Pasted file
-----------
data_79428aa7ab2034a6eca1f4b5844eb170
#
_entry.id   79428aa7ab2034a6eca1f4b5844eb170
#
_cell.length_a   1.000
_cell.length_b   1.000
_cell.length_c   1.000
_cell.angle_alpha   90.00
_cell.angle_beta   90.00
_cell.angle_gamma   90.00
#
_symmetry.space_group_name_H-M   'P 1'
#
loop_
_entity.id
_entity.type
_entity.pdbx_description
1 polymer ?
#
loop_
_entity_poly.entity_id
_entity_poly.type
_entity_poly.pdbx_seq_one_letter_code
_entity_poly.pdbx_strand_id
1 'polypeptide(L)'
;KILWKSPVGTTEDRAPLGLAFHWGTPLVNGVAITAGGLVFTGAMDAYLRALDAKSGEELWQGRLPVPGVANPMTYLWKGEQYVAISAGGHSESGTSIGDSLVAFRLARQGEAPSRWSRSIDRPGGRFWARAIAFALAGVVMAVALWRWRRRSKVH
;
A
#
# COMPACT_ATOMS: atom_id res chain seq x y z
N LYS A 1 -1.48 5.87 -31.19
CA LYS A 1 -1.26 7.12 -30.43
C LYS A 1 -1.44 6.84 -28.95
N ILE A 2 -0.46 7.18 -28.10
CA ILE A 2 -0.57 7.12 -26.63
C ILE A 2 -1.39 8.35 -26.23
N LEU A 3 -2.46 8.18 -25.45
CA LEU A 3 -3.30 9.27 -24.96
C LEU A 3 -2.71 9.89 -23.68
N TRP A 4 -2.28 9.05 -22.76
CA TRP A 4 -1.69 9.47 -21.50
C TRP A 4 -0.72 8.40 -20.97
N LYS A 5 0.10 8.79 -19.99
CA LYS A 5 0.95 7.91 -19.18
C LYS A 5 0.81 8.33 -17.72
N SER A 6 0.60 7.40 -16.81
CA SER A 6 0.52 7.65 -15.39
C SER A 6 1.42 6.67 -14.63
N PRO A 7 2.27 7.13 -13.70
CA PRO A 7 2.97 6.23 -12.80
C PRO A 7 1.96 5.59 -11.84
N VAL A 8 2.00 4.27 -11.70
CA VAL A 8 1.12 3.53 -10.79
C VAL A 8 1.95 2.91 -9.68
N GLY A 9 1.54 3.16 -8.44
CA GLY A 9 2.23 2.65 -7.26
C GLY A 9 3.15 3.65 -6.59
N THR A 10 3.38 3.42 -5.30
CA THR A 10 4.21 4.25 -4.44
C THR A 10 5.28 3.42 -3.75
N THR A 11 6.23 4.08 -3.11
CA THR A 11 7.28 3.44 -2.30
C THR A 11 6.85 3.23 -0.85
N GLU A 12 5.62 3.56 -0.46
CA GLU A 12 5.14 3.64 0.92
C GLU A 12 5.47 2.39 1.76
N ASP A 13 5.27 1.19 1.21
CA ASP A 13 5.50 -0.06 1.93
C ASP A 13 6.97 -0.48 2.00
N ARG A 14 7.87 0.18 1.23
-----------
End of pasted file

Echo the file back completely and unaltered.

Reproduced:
data_79428aa7ab2034a6eca1f4b5844eb170
#
_entry.id   79428aa7ab2034a6eca1f4b5844eb170
#
_cell.length_a   1.000
_cell.length_b   1.000
_cell.length_c   1.000
_cell.angle_alpha   90.00
_cell.angle_beta   90.00
_cell.angle_gamma   90.00
#
_symmetry.space_group_name_H-M   'P 1'
#
loop_
_entity.id
_entity.type
_entity.pdbx_description
1 polymer ?
#
loop_
_entity_poly.entity_id
_entity_poly.type
_entity_poly.pdbx_seq_one_letter_code
_entity_poly.pdbx_strand_id
1 'polypeptide(L)'
;KILWKSPVGTTEDRAPLGLAFHWGTPLVNGVAITAGGLVFTGAMDAYLRALDAKSGEELWQGRLPVPGVANPMTYLWKGEQYVAISAGGHSESGTSIGDSLVAFRLARQGEAPSRWSRSIDRPGGRFWARAIAFALAGVVMAVALWRWRRRSKVH
;
A
#
# COMPACT_ATOMS: atom_id res chain seq x y z
N LYS A 1 -1.48 5.87 -31.19
CA LYS A 1 -1.26 7.12 -30.43
C LYS A 1 -1.44 6.84 -28.95
N ILE A 2 -0.46 7.18 -28.10
CA ILE A 2 -0.57 7.12 -26.63
C ILE A 2 -1.39 8.35 -26.23
N LEU A 3 -2.46 8.18 -25.45
CA LEU A 3 -3.30 9.27 -24.96
C LEU A 3 -2.71 9.89 -23.68
N TRP A 4 -2.28 9.05 -22.76
CA TRP A 4 -1.69 9.47 -21.50
C TRP A 4 -0.72 8.40 -20.97
N LYS A 5 0.10 8.79 -19.99
CA LYS A 5 0.95 7.91 -19.18
C LYS A 5 0.81 8.33 -17.72
N SER A 6 0.60 7.40 -16.81
CA SER A 6 0.52 7.65 -15.39
C SER A 6 1.42 6.67 -14.63
N PRO A 7 2.27 7.13 -13.70
CA PRO A 7 2.97 6.23 -12.80
C PRO A 7 1.96 5.59 -11.84
N VAL A 8 2.00 4.27 -11.70
CA VAL A 8 1.12 3.53 -10.79
C VAL A 8 1.95 2.91 -9.68
N GLY A 9 1.54 3.16 -8.44
CA GLY A 9 2.23 2.65 -7.26
C GLY A 9 3.15 3.65 -6.59
N THR A 10 3.38 3.42 -5.30
CA THR A 10 4.21 4.25 -4.44
C THR A 10 5.28 3.42 -3.75
N THR A 11 6.23 4.08 -3.11
CA THR A 11 7.28 3.44 -2.30
C THR A 11 6.85 3.23 -0.85
N GLU A 12 5.62 3.56 -0.46
CA GLU A 12 5.14 3.64 0.92
C GLU A 12 5.47 2.39 1.76
N ASP A 13 5.27 1.19 1.21
CA ASP A 13 5.50 -0.06 1.93
C ASP A 13 6.97 -0.48 2.00
N ARG A 14 7.87 0.18 1.23